Method and device for fault detection in an Nwinding threephase power transformer
A method and a device for fault detection in an nwinding, threephase power transformer. For each of the windings (Wi) the three phase currents (IL1—Wi; IL2—Wi; IL3—Wi) are measured. For each of the windings (Wi) deciding if a zero sequence current (I0—Wi) reduction is to be performed depending on at least one user setting (kWi) and if so, deducting the zero sequence current (I0—Wi) from each of the three phase currents (IL1—Wi; IL2—Wi; IL3—Wi). For each of the windings (Wi) generating normalized currents by performing a magnitude compensation and a phase angle shift compensation on the results of the previous step. For each of the three phases (Lx) comparing the normalized current of a single winding with the normalized currents of all other windings. For each phase (Lx) generating a fault signal, if a difference between the single winding (W1) and all other windings (W2, . . . , Wn) exceeds a predefined level.
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This application claims priority under 35 U.S.C. §119 to Swedish patent application 05027495 filed 9 Dec. 2005 and is the national phase under 35 U.S.C. §371 of PCT/EP2006/065624 filed 24 Aug. 2006.
TECHNICAL FIELD OF THE INVENTIONThis present invention relates to a method and a device for advanced and improved fault detection in an nwinding threephase power transformer. The method and device can be used in the differential protection of all types of power transformers including phase shifting transformers.
BACKGROUND OF THE INVENTIONDifferential current measurement is a technique used in a wide variety of power system applications. For example, the technique is often used in the protection of power system equipment, such as transformers, generators, motors, and the like. Generally, differential current measurement techniques involve monitoring the current at both an input terminal and an output terminal of a device, normalizing the measured input and output currents to compensate for changes in phase and magnitude of the measured currents that may be introduced by the device during normal operation, and then comparing the normalized input and output currents. If the difference between the normalized input and output currents is zero, then the device presumably is working properly. On the contrary, a detected difference between the normalized input and output currents may indicate a fault within the device. In response to the detection of a fault, a differential relay issues a trip command to relevant circuit breakers in order to shut off the power to the protected object and to prevent further damage.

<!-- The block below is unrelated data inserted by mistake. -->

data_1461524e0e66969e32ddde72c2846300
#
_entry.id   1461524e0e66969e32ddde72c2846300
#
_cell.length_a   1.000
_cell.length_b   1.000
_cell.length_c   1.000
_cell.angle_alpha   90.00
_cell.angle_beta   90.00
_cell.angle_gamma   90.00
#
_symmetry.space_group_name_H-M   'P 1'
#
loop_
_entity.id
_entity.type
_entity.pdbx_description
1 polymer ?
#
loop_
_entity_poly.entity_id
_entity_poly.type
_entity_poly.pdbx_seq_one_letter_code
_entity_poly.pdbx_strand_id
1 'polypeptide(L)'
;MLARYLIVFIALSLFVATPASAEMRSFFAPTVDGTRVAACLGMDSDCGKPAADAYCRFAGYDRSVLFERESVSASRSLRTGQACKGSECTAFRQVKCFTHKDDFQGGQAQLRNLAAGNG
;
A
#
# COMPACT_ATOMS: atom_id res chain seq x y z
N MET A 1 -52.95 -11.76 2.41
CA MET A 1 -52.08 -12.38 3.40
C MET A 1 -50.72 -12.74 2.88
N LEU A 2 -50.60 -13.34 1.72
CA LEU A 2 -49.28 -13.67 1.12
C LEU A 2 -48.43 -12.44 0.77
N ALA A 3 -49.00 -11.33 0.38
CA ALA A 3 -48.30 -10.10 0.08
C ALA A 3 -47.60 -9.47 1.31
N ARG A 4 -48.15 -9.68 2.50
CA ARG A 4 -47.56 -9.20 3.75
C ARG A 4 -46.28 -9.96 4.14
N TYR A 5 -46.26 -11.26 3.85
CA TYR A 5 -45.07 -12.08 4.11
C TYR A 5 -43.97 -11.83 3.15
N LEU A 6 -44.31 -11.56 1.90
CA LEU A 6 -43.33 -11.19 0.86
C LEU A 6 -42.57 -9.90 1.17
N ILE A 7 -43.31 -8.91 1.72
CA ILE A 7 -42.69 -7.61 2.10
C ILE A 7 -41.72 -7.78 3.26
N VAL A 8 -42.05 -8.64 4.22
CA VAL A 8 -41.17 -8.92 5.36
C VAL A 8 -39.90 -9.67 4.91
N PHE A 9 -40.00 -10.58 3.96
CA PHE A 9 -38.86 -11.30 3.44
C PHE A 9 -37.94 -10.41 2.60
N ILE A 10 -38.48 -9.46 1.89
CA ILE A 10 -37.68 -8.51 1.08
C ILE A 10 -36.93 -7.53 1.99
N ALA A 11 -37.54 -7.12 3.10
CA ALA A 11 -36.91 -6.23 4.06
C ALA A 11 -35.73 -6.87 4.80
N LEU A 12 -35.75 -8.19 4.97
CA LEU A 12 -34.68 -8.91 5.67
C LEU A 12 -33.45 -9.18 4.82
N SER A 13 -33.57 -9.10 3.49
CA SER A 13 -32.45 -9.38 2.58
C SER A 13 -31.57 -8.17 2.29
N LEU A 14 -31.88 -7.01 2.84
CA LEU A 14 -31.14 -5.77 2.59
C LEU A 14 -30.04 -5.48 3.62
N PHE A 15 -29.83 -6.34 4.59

Due to the restructuring of the power industry with the main goal of the liberalization of the electricity market, more strict requirements for control of active and reactive power flow are posed on the electrical utilities. This process indicates that there is an increasing need for appropriate tools to control the power flow within a given network. A most commonly used device for this purpose is a power transformer of special construction often called phase shifting transformer (PST) or phase angle regulating transformer (PAR).
In principle, the technical aspects of a phase shifting transformer are rather simple: It provides a well defined, but changeable phase shift between the primary and secondary terminals. Normally, the phase shift may be varied during operation in definite steps by use of one or more on load tap changers (OLTC). In most cases the sign of the phase shift can be reversed from advance to retard.
Different types of PST designs are presently available. This makes the protection scheme for every type of PST rather unique and thus difficult. Currently, there is no relay manufacturer, which can provide a unique differential protection relay for all of these devices, regardless their design.
Within this area of technology several inventions try to deal with these kinds of problems and some patents have been granted.
PRIOR ARTStandard power transformers are electrical devices, which provide voltage magnitude variation and constant phase angle shift across the power transformer. The phase shift can have a value of n*30° (n is an integer between 0 and 11), depending on particular transformer construction details.
Power transformer differential protection has been used for decades. With static or electromechanical relays external interposing CTs are used in order to compensate for phase angle shift and current magnitude variation between two sides of the protected power transformer. However the following shortcomings are well known:

 a differential relay can be balanced only for the middle position of an onload tapchanger (i.e. OLTC)
 as soon as the OLTC is moved from the midposition, the differential relay is not any more completely balanced
 by interposing CTs it is only possible to compensate for a power transformer phase shift which is a multiple of 30°